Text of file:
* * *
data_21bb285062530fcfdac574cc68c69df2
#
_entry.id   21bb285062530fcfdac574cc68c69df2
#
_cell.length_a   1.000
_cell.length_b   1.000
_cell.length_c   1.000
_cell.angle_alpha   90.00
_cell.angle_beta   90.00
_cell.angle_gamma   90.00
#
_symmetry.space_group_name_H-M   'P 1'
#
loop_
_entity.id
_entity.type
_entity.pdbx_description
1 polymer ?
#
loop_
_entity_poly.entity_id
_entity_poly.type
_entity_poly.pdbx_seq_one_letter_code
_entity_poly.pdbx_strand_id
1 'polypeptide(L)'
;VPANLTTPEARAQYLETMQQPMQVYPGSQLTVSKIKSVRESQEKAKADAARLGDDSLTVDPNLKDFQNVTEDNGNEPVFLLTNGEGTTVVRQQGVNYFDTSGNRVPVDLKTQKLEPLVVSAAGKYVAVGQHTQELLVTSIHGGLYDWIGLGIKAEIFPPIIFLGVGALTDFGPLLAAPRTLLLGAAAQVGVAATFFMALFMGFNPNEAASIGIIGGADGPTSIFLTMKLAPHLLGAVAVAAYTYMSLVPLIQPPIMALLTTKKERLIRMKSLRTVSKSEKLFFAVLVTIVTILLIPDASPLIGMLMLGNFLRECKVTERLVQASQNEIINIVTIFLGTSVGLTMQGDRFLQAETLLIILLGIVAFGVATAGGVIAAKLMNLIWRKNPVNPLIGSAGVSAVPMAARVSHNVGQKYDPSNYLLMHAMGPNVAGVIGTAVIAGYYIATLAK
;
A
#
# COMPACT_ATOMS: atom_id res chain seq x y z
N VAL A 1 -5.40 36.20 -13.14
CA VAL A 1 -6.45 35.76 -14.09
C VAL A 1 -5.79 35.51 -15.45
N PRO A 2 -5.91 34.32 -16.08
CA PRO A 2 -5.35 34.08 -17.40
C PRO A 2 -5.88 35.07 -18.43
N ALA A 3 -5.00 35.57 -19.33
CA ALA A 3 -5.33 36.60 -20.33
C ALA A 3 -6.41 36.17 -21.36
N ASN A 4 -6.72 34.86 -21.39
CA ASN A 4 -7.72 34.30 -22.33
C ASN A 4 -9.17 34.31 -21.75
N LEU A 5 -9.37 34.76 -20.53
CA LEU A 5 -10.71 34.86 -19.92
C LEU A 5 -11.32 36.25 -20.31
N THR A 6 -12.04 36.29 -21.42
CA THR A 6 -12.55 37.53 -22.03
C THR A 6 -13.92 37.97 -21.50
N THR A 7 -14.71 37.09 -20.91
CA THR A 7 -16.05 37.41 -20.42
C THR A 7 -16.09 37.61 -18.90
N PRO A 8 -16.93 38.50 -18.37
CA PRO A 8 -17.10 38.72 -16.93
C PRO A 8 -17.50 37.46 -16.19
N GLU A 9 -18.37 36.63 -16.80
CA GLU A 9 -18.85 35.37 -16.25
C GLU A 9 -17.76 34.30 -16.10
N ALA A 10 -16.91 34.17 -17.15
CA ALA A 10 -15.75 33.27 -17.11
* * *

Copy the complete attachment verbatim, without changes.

data_21bb285062530fcfdac574cc68c69df2
#
_entry.id   21bb285062530fcfdac574cc68c69df2
#
_cell.length_a   1.000
_cell.length_b   1.000
_cell.length_c   1.000
_cell.angle_alpha   90.00
_cell.angle_beta   90.00
_cell.angle_gamma   90.00
#
_symmetry.space_group_name_H-M   'P 1'
#
loop_
_entity.id
_entity.type
_entity.pdbx_description
1 polymer ?
#
loop_
_entity_poly.entity_id
_entity_poly.type
_entity_poly.pdbx_seq_one_letter_code
_entity_poly.pdbx_strand_id
1 'polypeptide(L)'
;VPANLTTPEARAQYLETMQQPMQVYPGSQLTVSKIKSVRESQEKAKADAARLGDDSLTVDPNLKDFQNVTEDNGNEPVFLLTNGEGTTVVRQQGVNYFDTSGNRVPVDLKTQKLEPLVVSAAGKYVAVGQHTQELLVTSIHGGLYDWIGLGIKAEIFPPIIFLGVGALTDFGPLLAAPRTLLLGAAAQVGVAATFFMALFMGFNPNEAASIGIIGGADGPTSIFLTMKLAPHLLGAVAVAAYTYMSLVPLIQPPIMALLTTKKERLIRMKSLRTVSKSEKLFFAVLVTIVTILLIPDASPLIGMLMLGNFLRECKVTERLVQASQNEIINIVTIFLGTSVGLTMQGDRFLQAETLLIILLGIVAFGVATAGGVIAAKLMNLIWRKNPVNPLIGSAGVSAVPMAARVSHNVGQKYDPSNYLLMHAMGPNVAGVIGTAVIAGYYIATLAK
;
A
#
# COMPACT_ATOMS: atom_id res chain seq x y z
N VAL A 1 -5.40 36.20 -13.14
CA VAL A 1 -6.45 35.76 -14.09
C VAL A 1 -5.79 35.51 -15.45
N PRO A 2 -5.91 34.32 -16.08
CA PRO A 2 -5.35 34.08 -17.40
C PRO A 2 -5.88 35.07 -18.43
N ALA A 3 -5.00 35.57 -19.33
CA ALA A 3 -5.33 36.60 -20.33
C ALA A 3 -6.41 36.17 -21.36
N ASN A 4 -6.72 34.86 -21.39
CA ASN A 4 -7.72 34.30 -22.33
C ASN A 4 -9.17 34.31 -21.75
N LEU A 5 -9.37 34.76 -20.53
CA LEU A 5 -10.71 34.86 -19.92
C LEU A 5 -11.32 36.25 -20.31
N THR A 6 -12.04 36.29 -21.42
CA THR A 6 -12.55 37.53 -22.03
C THR A 6 -13.92 37.97 -21.50
N THR A 7 -14.71 37.09 -20.91
CA THR A 7 -16.05 37.41 -20.42
C THR A 7 -16.09 37.61 -18.90
N PRO A 8 -16.93 38.50 -18.37
CA PRO A 8 -17.10 38.72 -16.93
C PRO A 8 -17.50 37.46 -16.19
N GLU A 9 -18.37 36.63 -16.80
CA GLU A 9 -18.85 35.37 -16.25
C GLU A 9 -17.76 34.30 -16.10
N ALA A 10 -16.91 34.17 -17.15
CA ALA A 10 -15.75 33.27 -17.11